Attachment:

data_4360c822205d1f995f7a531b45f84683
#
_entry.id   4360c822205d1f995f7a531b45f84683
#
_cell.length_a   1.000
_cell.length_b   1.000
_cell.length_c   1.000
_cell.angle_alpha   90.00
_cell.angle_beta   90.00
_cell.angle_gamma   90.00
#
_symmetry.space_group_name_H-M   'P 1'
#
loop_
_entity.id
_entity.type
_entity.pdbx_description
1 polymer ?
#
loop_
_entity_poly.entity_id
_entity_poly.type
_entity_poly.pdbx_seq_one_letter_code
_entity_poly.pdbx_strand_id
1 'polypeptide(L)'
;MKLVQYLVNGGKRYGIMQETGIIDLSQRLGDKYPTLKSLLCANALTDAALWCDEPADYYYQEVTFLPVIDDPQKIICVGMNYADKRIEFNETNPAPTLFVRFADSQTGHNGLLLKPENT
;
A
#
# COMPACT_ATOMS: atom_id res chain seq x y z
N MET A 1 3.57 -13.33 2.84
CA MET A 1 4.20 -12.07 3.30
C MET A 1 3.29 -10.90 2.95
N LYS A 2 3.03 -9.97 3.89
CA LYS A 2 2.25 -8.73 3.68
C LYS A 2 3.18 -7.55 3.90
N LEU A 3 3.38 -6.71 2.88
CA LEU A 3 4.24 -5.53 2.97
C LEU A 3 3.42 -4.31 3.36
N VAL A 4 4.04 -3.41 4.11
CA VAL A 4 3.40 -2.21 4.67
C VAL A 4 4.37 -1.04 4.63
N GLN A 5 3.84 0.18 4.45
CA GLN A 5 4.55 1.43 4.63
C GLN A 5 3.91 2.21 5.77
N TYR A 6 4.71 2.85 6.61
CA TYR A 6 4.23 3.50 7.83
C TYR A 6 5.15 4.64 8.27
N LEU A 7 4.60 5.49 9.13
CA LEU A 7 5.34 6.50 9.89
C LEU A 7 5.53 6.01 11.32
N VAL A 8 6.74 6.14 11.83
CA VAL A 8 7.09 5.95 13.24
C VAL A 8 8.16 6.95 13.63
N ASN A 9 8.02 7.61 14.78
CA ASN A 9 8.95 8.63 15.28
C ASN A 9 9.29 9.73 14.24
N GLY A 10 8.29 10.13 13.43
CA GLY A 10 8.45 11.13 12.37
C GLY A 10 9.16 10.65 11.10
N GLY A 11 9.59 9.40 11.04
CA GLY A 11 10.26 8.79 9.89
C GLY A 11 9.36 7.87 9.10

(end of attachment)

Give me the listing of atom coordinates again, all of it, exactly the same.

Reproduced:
data_4360c822205d1f995f7a531b45f84683
#
_entry.id   4360c822205d1f995f7a531b45f84683
#
_cell.length_a   1.000
_cell.length_b   1.000
_cell.length_c   1.000
_cell.angle_alpha   90.00
_cell.angle_beta   90.00
_cell.angle_gamma   90.00
#
_symmetry.space_group_name_H-M   'P 1'
#
loop_
_entity.id
_entity.type
_entity.pdbx_description
1 polymer ?
#
loop_
_entity_poly.entity_id
_entity_poly.type
_entity_poly.pdbx_seq_one_letter_code
_entity_poly.pdbx_strand_id
1 'polypeptide(L)'
;MKLVQYLVNGGKRYGIMQETGIIDLSQRLGDKYPTLKSLLCANALTDAALWCDEPADYYYQEVTFLPVIDDPQKIICVGMNYADKRIEFNETNPAPTLFVRFADSQTGHNGLLLKPENT
;
A
#
# COMPACT_ATOMS: atom_id res chain seq x y z
N MET A 1 3.57 -13.33 2.84
CA MET A 1 4.20 -12.07 3.30
C MET A 1 3.29 -10.90 2.95
N LYS A 2 3.03 -9.97 3.89
CA LYS A 2 2.25 -8.73 3.68
C LYS A 2 3.18 -7.55 3.90
N LEU A 3 3.38 -6.71 2.88
CA LEU A 3 4.24 -5.53 2.97
C LEU A 3 3.42 -4.31 3.36
N VAL A 4 4.04 -3.41 4.11
CA VAL A 4 3.40 -2.21 4.67
C VAL A 4 4.37 -1.04 4.63
N GLN A 5 3.84 0.18 4.45
CA GLN A 5 4.55 1.43 4.63
C GLN A 5 3.91 2.21 5.77
N TYR A 6 4.71 2.85 6.61
CA TYR A 6 4.23 3.50 7.83
C TYR A 6 5.15 4.64 8.27
N LEU A 7 4.60 5.49 9.13
CA LEU A 7 5.34 6.50 9.89
C LEU A 7 5.53 6.01 11.32
N VAL A 8 6.74 6.14 11.83
CA VAL A 8 7.09 5.95 13.24
C VAL A 8 8.16 6.95 13.63
N ASN A 9 8.02 7.61 14.78
CA ASN A 9 8.95 8.63 15.28
C ASN A 9 9.29 9.73 14.24
N GLY A 10 8.29 10.13 13.43
CA GLY A 10 8.45 11.13 12.37
C GLY A 10 9.16 10.65 11.10
N GLY A 11 9.59 9.40 11.04
CA GLY A 11 10.26 8.79 9.89
C GLY A 11 9.36 7.87 9.10